The future of computing just might be located on the fourth floor of the National Institute for Nanotechnology Building on the University of Alberta campus, in the headquarters of Quantum Silicon Inc, or QSi.
QSi is the commercialization vehicle for some 30 years of research by nano-science researcher and physics professor Dr. Robert Wolkow.
Dr. Wolkow’s expertise lies in his deep understanding of the atomic structure of silicon, uncovering fundamental scientific knowledge that can lead to new industrial products and processes at the nano-level.
Before delving into QSi’s potential to make faster, lighter and extremely efficient computers, QSi CEO Ken Gordonreviews the current technology used in the computer industry.
“The semi-conductor industry has been wildly successful because it has developed the technologies necessary to allow it to follow ‘Moore’s Law’,” says Gordon. “Every two years, the industry has been able to double the number of transistors on a given surface area of silicon, reducing the cost and increasing the speed of computing devices.”
That curve, using what’s known as CMOS (Complementary Metal-Oxide Semiconductor) has held true for 40 years.
But it is coming to an end. “Transistors use electrical current to do their calculations. For at least the last ten years, the power they use has not decreased with device size, so now they generate more heat than can be carried away by conventional cooling.
“The industry has had to adopt increasingly heroic measures – things like multi-core processors – to keep increasing the transistor count,” says Gordon. “But the speed of the processor in your computer hasn’t increased much, if at all, for the past several years.”
By way of practical impact, think of how your cell phone heats up when it’s in high use and the batteries are being drained.
Meanwhile, mega-computing requirements are needed more and more in everyday life.
A soldier today has to carry 15 kilograms worth of batteries to power his gear. The solution has to be better batteries … or better computers using far less power.
“The fact is the industry is within two to three generations away from the end of CMOS technology,” says Gordon. “There’re a number of options for what’s next. QSi is one of them.”
Working with science at the atomic level, QSi is developing logic devices that use an architecture known as “quantum dot cellular automata”.
Dr. Wolkow has discovered a ground-breaking way to control the state of individual electrons in collections of silicon atoms in such a way that they can be used to express “binary state” – the 1s and 0s used by conventional computers.
Dr. Wolkow’s atomic silicon quantum dot cells can be arranged to create the same series of on-and-off positions as is done today with transistors using CMOS technology. But these atomic scale devices use a fraction of the amount of physical space and about a thousand times less electricity.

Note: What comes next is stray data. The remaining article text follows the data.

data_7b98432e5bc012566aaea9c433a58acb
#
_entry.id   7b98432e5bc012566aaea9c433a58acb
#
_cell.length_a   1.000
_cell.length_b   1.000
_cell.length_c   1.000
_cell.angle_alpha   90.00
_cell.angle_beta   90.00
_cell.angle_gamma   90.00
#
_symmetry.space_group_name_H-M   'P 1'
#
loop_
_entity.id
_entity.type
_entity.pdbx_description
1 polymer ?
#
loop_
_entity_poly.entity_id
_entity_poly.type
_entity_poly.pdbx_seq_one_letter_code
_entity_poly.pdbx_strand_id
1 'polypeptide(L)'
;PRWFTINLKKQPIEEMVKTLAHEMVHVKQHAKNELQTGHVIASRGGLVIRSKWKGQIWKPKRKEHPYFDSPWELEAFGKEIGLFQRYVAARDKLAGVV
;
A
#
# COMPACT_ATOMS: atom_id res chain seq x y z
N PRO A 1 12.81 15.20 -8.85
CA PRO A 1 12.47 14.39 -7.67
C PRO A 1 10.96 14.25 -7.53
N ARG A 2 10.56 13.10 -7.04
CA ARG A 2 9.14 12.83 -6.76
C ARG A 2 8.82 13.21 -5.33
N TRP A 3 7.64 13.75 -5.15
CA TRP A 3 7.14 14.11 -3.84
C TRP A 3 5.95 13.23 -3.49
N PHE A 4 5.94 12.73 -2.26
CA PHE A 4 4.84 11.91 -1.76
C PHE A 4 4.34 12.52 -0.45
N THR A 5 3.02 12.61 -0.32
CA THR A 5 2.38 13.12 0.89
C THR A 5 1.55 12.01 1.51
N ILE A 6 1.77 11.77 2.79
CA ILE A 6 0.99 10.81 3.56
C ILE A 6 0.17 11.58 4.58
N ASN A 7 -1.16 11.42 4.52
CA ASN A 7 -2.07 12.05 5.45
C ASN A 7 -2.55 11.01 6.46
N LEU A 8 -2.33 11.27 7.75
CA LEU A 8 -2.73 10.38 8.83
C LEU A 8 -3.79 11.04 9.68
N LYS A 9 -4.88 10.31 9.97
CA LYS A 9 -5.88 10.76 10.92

“Quantum-dot cellular automata computing is not new,” says Gordon. “But it was impractical. The quantum dots that researchers previously used were only stable at temperatures just over absolute zero. Bob’s single-atom silicon quantum dots can operate at room temperature. And, importantly, they’re made with silicon, which the industry understands. That means we have a revolutionary technology that provides the industry with a transitional path. Because of the silicon base, they can interface with CMOS devices.”
The new nano-technology is still far away from commercial viability. “The fundamental science is sound,” says Gordon, “but there are still some hard things to do.”
The technology, however, has interested American advanced technology giant Lockheed Martin. Through an agreement with the provincial government, Lockheed-Martin has picked QSi as one of three projects it is funding in.
“Lockheed Martin not only brings some money to the table,” says Gordon. “By working with them we gain important insight into the market – a deep understanding of what industry will want from this technology.”
As Dr. Wolkow’s laboratory work was funded and supported by both the University of Alberta and Canada’s National Research Council, TEC Edmonton’s Technology Management division worked closely with all the parties – the inventor, the university, the National Research Council and investors – so QSi could acquire Wolkow’s technology under a licensing agreement.
“Dr. Wolkow’s atomic-level computing technology is early in its commercialization path,” says TEC Edmonton Technology Management VP Jayant Kumar. “But it has huge potential. We’re excited to have played a role in this project.”
“We’re under no illusions,” says Gordon, a veteran entrepreneur with several high-tech startups under his belt. “We’re millions of dollars away from being found in a laptop or a cell phone.
“But being aligned with a company like Lockheed Martin is ideal. It knows how to mitigate risk. It gives us a portal into the market place.”